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1905 - 1987 "Where Education is Life"       

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This article, written by Adelphian Graduate, Evelyn Lutz, was printed in the Tri-County Times, Fenton, MI in July, 2001.

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Article headline in Tri-County Times

Campmeeting for Michigan Seventh-day Adventists was held at Alma in 1902.  Clifford Soule, who lived on Fish Lake Road for many years and was a member of the Holly congregation, recalled a denominational business session which took place during the Alma encampment. It was decided that the growing Michigan Conference should be divided into three sections--East, West and North.  The eastern section included the area with Saginaw-Bay City on the north, Lansing to the west and state boundaries on the east and south.In the summer of 1904, the East Michigan Campmeeting was held at Thread Creek Park in Flint.  During a business session there, a resolution was adopted that the conference should "take immediate steps to raise $5,000 for the purpose of establishing an Academy" in southeastern Michigan.

Conference president, E. K. Slade, and superintendent of education, J. G. Lamson, were authorized to look for a suitable location for the school.  The search led to the Lacy farm west of Holly,

Lacy Farmhouse
and it was decided to purchase the farm and start the school as soon as possible.The East Michigan Banner was the church's official organ for southeastern Michigan.  An article by Slade in the issue dated Nov. 23, 1904, is entitled "Location of the Industrial Academy."  It explained the reasons for the choice of the Holly property and the financial arrangements."Holly is within a very short distance of the exact center of the Conference" it reads.  "It affords splendid railroad privileges and mail service, having seventeen passenger trains daily. . . The Lacy farm of 77 acres is aon a very nice road, one mile west of the town.  it is crossed by the Shiawassee River, a small but very pretty stream."There is a very large house on the farm, which is located in a nice grove of maples.  (The house was located about where the west end of the present Holly Academy building is now.)  it was stated by the owner that the house was built at an expense of nearly $6,000."The account explains that the property could be purchase "on easy terms, for $4,500, with the understanding that the city will furnish us electric lights and a telephone for a term of three years, and they will run a water main out to the property thus giving us perpetual fire protection and water service."Before a deed to the property could be secured, it was necessary to pay $1,500 in cash.  School furniture was also needed.  Slade urged Adventist members to donate funds for these expenses so it would not be necessary to go into debt."The people at Holly give us a very warm welcome," he said.  "Let us put our shoulders to this work in earnest."Named Adelphian Academy (which means "brotherhood"), the new school opened on Jan. 16, 1905 with six students.  Others were gradually added until 17 students were present when the term closed in May.  The Lacy farmhouse provided living accommodations and classrooms for the first term.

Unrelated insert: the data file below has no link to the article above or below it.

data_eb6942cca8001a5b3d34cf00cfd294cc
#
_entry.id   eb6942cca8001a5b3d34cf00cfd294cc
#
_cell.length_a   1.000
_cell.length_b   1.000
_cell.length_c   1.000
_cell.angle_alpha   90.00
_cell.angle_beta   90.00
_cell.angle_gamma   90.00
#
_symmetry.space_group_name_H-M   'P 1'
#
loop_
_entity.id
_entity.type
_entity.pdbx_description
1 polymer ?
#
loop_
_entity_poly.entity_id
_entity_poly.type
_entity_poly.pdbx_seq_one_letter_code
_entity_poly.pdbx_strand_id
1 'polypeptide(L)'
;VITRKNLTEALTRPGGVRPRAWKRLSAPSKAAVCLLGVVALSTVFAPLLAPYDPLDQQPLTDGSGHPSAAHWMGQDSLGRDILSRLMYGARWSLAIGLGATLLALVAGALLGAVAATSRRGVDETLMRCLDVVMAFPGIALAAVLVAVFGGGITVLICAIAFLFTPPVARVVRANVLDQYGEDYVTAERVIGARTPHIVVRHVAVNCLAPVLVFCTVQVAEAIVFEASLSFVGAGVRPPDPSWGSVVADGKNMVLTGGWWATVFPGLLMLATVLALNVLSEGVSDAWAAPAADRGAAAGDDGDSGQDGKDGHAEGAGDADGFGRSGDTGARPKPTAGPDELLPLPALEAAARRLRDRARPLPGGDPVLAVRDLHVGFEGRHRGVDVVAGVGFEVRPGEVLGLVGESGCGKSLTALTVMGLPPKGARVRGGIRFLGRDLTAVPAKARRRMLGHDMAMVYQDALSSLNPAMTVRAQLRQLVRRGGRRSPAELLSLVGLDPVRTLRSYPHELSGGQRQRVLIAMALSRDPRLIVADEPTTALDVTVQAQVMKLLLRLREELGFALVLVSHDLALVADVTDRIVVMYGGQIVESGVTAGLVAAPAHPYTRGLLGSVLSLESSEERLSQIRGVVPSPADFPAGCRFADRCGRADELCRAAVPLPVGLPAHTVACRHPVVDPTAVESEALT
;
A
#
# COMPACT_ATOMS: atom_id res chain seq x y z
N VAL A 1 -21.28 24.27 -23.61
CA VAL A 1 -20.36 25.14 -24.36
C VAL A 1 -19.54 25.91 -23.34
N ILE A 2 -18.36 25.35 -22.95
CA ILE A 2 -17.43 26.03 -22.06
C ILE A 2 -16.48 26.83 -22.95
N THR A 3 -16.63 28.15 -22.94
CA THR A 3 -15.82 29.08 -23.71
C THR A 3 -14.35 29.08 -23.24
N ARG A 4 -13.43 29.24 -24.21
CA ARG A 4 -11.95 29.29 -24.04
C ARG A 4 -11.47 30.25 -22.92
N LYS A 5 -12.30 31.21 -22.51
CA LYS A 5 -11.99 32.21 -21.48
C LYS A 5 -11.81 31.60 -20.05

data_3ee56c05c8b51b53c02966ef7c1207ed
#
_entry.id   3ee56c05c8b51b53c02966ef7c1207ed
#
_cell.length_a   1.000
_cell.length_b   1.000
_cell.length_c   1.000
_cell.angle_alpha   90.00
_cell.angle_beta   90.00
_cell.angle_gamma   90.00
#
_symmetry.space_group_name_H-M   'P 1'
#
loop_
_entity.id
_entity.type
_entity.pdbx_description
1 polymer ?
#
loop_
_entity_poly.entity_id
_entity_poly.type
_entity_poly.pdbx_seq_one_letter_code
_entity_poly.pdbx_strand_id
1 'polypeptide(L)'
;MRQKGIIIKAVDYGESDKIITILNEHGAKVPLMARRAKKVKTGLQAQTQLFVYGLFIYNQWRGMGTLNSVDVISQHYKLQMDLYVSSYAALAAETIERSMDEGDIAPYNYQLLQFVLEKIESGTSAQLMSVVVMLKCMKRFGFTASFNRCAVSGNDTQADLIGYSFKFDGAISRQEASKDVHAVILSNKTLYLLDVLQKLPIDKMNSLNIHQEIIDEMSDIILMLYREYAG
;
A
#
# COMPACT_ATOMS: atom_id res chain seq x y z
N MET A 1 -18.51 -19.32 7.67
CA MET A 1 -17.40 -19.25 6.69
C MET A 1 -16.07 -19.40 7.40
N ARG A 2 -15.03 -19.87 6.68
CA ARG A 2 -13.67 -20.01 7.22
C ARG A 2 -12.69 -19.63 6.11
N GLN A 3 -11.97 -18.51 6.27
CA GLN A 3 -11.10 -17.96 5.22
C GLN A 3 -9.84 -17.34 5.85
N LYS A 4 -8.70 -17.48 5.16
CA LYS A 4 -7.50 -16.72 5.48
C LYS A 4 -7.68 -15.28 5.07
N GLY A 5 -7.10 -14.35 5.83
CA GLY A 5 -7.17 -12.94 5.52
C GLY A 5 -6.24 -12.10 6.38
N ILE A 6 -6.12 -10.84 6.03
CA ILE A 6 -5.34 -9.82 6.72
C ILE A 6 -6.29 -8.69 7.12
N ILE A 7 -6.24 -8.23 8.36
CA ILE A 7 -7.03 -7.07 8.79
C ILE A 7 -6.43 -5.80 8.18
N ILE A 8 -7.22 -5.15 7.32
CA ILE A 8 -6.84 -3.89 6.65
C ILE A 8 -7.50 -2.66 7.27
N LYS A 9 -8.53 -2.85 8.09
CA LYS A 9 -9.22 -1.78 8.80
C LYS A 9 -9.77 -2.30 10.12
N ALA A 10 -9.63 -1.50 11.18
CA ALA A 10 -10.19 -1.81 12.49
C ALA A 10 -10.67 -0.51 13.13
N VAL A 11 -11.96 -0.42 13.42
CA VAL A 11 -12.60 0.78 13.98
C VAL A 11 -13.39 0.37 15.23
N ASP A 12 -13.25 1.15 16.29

Adelphian's first full school year, 1905-06, found the Lacy farmhouse filled to capacity with girls and some faculty members, so a neighboring farmhouse was rented for the boy's dormitory.  it was located about where Adelphian Junior Academy is now.A temporary 54-by 20 foot building was erected just east of the farmhouse as quarters for the principal and his wife, Prof. and Mrs. Lamson and offices and classrooms.  Covered with tar paper, that building was familiarly known as the "Black Chapel."  Unfortunately, the rented house burned to the ground in February, 1906, and the boys had to crowd into the attic of the "Black Chapel" for the remainder of that school year and the next.Sisters Ethel Dean Tabor and Iva Dean Alkire, who attended Adelphian Academy the second year it was open, visited Holly in the 1950s and reminisced about their school days.  They lived in the Lacy farmhouse."We girls had little stoves in our second floor rooms and carried up the wood to burn in them, " said Ethel.  "Everyone ate at two big tables in the dining room.  It was just one big family."Iva recalled that the summer before her last year at Adelphian, she earned the money for her tuition by picking and selling huckleberries from her father's marsh.  She strapped a bushel basket over her shoulder and shook the berries into it.  She picked out the green berries and used a fanning mill (made for cleaning grain) to take out the dirt and leaves."I got five or six cents a quart," Iva said, "but I earned $150 and that was enough to buy a few clothes and pay my tuition -- it was $13 a month then."When school opened for the fall term in 1907, two new buildings were ready for occupancy.